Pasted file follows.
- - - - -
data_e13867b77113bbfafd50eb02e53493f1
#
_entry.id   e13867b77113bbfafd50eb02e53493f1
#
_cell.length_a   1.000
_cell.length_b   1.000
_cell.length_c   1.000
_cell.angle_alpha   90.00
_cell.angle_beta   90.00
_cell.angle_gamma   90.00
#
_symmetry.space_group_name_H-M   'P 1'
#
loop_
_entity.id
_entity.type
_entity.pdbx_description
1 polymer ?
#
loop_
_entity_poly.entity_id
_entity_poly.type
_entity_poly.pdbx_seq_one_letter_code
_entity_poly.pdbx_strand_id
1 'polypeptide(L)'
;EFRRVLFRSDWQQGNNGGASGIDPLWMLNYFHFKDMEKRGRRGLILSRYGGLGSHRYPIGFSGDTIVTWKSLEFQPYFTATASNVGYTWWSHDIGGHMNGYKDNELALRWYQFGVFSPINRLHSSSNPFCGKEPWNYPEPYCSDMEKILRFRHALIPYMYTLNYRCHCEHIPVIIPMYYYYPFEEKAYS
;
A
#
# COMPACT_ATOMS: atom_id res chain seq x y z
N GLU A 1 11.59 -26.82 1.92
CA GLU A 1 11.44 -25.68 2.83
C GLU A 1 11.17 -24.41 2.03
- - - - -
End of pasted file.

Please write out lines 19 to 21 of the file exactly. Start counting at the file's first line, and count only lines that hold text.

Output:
#
loop_
_entity_poly.entity_id